Hamas says that restored calm on the border is dependent in part on increased aid from Qatar.
By Batya Jerenberg, World Israel News
Qatar’s official envoy to the Gaza Strip, Dr. Mohammed al-Emadi, is expected to arrive in the coastal enclave Tuesday to discuss what is needed so that another “arrangement” can be made between Israel and Hamas.
London-based paper Asharq Al-Awsat reported on Monday that Israel’s head of the Southern Command Maj. Gen. Herzl Halevi landed in the Qatari capital, where he will meet with overseas leaders of the terrorist organization to negotiate for quiet. Halevi was reportedly accompanied by senior security officials in the Mossad, Shabak and National Security Council.
For the past two weeks, IDF airstrikes have hit Hamas sites in the Gaza Strip in retaliation for hundreds of fires set off by Hamas terrorists launching arson and explosive balloons and rockets at the southern part of the Jewish state. So far, some 280 dunam (69 acres) of mainly brushland has gone up in flames, and a few people have been injured while running to shelters during the rocket attacks.
One of Hamas’ key demands for ceasing its attacks is that Israel allow Qatar to increase the amount of aid it has sent to Gaza for the last two years. Hamas reportedly wants $40 million a month in cash instead of the $30 million it has received since January, for “a pre-determined long-term period of time.”
The money is ostensibly for needy Gaza residents, and Hamas has publicized pictures of happy Gazans waving hundred-dollar bills they received in aid from Doha. In a Begin-Sadat Center for Strategic studies paper published in February, however, Prof. Hillel Frisch wrote that the terrorist organization is getting the lion’s share of the funds.
“At a recent ‘meet the press’ event run by the Hamas-controlled Ministry of Development and Social Affairs, a senior official in the ministry, Muhammad Hamada, reported that 268 million shekels’ worth of Qatari money has been disbursed in Gaza so far,” Frisch wrote. Hamada then went on to list “in considerable detail how the money was spent.” This included such items as 100,000 ordinary citizens receiving an average of NIS500 – while 156 families of ‘martyrs’ were paid over NIS7,000 and 257 government officials got just under NIS7,000.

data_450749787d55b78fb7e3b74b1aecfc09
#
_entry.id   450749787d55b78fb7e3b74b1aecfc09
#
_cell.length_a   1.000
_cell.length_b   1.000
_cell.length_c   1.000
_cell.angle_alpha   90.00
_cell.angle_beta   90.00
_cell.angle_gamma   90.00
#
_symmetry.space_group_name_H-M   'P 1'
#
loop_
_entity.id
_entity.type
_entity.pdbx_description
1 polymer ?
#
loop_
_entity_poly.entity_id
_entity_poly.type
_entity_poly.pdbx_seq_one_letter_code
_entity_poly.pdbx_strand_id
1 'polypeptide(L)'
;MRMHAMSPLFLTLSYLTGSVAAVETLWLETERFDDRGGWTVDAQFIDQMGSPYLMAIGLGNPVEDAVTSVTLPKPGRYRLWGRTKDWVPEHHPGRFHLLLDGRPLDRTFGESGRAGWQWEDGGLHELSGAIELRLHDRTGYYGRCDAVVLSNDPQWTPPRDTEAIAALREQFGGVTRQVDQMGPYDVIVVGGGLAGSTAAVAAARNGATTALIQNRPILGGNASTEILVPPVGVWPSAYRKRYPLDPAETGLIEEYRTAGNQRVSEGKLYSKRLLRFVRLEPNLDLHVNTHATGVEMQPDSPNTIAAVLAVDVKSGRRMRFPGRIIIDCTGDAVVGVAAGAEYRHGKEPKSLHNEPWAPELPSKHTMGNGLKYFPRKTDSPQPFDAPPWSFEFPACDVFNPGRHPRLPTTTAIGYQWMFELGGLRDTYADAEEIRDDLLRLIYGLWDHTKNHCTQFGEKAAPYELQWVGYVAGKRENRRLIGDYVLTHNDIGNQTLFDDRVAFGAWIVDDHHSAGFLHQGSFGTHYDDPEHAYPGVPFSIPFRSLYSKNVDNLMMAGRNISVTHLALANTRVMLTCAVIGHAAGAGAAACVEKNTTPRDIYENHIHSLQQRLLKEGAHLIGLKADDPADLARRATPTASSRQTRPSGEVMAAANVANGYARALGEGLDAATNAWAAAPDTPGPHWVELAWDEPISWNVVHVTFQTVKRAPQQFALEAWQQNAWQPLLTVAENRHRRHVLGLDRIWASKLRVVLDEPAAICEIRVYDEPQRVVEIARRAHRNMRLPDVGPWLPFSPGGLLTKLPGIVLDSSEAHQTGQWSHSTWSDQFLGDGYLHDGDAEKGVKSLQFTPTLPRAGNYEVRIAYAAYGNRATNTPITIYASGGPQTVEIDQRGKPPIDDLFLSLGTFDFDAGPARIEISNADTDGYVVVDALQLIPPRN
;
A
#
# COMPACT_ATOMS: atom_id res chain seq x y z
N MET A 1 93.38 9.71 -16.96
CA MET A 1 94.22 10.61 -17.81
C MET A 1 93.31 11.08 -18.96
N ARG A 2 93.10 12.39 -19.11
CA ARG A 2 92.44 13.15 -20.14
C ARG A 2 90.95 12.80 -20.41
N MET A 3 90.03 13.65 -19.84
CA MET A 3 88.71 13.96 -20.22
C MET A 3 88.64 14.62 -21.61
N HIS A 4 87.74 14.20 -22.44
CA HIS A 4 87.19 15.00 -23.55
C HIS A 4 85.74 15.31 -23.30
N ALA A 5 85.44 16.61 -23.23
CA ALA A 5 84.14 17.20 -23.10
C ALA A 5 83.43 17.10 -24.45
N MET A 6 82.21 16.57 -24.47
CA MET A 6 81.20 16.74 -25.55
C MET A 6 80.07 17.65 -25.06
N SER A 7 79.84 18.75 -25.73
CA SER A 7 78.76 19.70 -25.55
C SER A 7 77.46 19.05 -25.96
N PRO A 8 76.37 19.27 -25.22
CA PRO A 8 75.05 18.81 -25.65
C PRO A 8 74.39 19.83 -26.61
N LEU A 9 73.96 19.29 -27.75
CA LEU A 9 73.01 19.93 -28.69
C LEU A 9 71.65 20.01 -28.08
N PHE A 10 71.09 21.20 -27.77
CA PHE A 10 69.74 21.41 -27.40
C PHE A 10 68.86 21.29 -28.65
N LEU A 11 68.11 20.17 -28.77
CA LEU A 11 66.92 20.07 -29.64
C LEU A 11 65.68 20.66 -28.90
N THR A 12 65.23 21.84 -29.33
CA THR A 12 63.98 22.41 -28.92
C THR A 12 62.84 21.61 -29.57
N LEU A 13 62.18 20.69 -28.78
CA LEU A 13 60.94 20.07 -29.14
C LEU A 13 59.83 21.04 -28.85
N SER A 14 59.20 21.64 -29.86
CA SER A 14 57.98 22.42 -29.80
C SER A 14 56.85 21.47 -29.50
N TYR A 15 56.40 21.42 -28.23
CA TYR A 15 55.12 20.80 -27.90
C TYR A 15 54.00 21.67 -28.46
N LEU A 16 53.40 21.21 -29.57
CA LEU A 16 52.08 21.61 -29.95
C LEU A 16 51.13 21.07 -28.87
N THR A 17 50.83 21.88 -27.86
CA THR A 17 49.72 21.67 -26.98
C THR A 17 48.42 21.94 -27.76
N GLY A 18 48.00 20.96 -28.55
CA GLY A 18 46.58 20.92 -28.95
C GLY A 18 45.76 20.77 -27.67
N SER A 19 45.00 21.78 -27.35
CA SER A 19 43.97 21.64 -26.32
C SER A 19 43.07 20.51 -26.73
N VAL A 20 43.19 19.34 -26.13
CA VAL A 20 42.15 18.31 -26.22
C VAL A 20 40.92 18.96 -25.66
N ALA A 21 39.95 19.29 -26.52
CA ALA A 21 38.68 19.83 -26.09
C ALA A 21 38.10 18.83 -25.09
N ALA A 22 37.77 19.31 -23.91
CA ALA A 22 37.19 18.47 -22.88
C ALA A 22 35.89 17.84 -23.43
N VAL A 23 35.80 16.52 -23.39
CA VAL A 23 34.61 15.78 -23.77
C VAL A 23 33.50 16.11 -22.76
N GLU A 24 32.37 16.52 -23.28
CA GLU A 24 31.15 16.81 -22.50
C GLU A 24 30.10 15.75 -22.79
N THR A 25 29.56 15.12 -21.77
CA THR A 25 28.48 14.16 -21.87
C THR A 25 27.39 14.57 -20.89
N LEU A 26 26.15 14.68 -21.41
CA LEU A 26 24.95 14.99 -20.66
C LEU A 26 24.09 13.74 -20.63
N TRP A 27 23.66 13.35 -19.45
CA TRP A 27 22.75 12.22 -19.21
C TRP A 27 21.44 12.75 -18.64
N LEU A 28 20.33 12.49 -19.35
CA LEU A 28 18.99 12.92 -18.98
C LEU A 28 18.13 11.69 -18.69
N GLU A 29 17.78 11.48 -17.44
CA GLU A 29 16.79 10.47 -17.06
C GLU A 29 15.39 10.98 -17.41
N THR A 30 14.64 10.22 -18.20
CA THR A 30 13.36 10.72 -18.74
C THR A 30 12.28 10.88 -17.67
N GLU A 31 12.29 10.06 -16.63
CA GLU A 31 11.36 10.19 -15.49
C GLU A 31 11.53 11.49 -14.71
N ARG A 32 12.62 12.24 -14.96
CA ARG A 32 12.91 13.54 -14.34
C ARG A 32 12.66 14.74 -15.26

Upon doing all the math, Frisch found that it still added up to just under NIS60 million. This meant, he wrote, that “nearly 80% is unaccounted for.” He posited that it has gone to strengthen Hamas’ capabilities against Israel, as the money could be spent on building more terror tunnels and improving its rocket arsenal.
In an analysis of the Qatari financial pipeline earlier this month in Israel Hayom, Jerusalem Institute for Strategy and Security research fellow Udi Levi also made the point that Jerusalem is enabling future terror attacks while buying temporary quiet on its border.
Allowing the aid to reach Hamas, he wrote, is a policy that flatly contradicts Israel’s years-long effort to break the basis of terrorists’ ability to keep fighting Israel.
“Israel was one of the first countries in the world to understand that denying sources of finance to terrorist organizations is a key tool in the war on terror,” he wrote, and it “became a policy mainstay” ever since the days of [former] Prime Minister Ariel Sharon.
Its successes included its advocacy for “the unprecedented economic campaign against Iran and its nuclear endeavors…. the closing of dozens of charitable association worldwide … the shutting down of financial channels and a long list of clandestine operations” against funding sources for Hamas, Palestinian Islamic Jihad and Hezbollah.
Moreover, Levi argued, paying bribes in return for quiet does not work in the long run. He cited several examples, including Israel itself, which basically helped establish the Islamist Hamas to create a problem for the Arab nationalist PLO in the 1980s.
“Disastrous results” such as the founding of Al Qaeda and ISIS, he wrote, were also rooted in 40 years of Saudi financing of “the infrastructures of the Muslim Brotherhood and the Sunni terrorist organizations around the world” in order to spread the kingdom’s version of Islam and insure itself against internal troubles.
Qatar “is neck-deep in financing most Islamist terrorist organizations worldwide,” he wrote, yet “unlike Iran, Qatar has for some reason been granted international immunity.”